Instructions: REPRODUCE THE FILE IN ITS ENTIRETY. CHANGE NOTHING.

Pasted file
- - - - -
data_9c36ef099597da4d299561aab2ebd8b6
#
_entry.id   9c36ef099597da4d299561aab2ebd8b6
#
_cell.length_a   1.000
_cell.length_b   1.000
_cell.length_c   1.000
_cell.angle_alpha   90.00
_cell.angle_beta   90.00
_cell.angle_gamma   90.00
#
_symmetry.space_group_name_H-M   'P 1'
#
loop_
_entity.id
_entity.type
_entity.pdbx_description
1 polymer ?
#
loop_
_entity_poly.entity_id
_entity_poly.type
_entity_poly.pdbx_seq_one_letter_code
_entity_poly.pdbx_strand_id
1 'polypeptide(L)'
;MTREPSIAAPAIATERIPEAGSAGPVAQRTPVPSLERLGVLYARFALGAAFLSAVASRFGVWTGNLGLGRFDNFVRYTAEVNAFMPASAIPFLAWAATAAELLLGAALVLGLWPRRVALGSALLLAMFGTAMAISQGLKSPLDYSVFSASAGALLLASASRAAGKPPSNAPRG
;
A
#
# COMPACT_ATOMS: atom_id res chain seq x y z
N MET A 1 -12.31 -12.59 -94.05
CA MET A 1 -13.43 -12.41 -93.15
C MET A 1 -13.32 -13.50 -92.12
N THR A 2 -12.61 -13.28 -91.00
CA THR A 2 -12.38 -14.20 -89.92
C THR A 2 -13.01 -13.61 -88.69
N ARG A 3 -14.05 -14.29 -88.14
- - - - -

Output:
data_9c36ef099597da4d299561aab2ebd8b6
#
_entry.id   9c36ef099597da4d299561aab2ebd8b6
#
_cell.length_a   1.000
_cell.length_b   1.000
_cell.length_c   1.000
_cell.angle_alpha   90.00
_cell.angle_beta   90.00
_cell.angle_gamma   90.00
#
_symmetry.space_group_name_H-M   'P 1'
#
loop_
_entity.id
_entity.type
_entity.pdbx_description
1 polymer ?
#
loop_
_entity_poly.entity_id
_entity_poly.type
_entity_poly.pdbx_seq_one_letter_code
_entity_poly.pdbx_strand_id
1 'polypeptide(L)'
;MTREPSIAAPAIATERIPEAGSAGPVAQRTPVPSLERLGVLYARFALGAAFLSAVASRFGVWTGNLGLGRFDNFVRYTAEVNAFMPASAIPFLAWAATAAELLLGAALVLGLWPRRVALGSALLLAMFGTAMAISQGLKSPLDYSVFSASAGALLLASASRAAGKPPSNAPRG
;
A
#
# COMPACT_ATOMS: atom_id res chain seq x y z
N MET A 1 -12.31 -12.59 -94.05
CA MET A 1 -13.43 -12.41 -93.15
C MET A 1 -13.32 -13.50 -92.12
N THR A 2 -12.61 -13.28 -91.00
CA THR A 2 -12.38 -14.20 -89.92
C THR A 2 -13.01 -13.61 -88.69
N ARG A 3 -14.05 -14.29 -88.14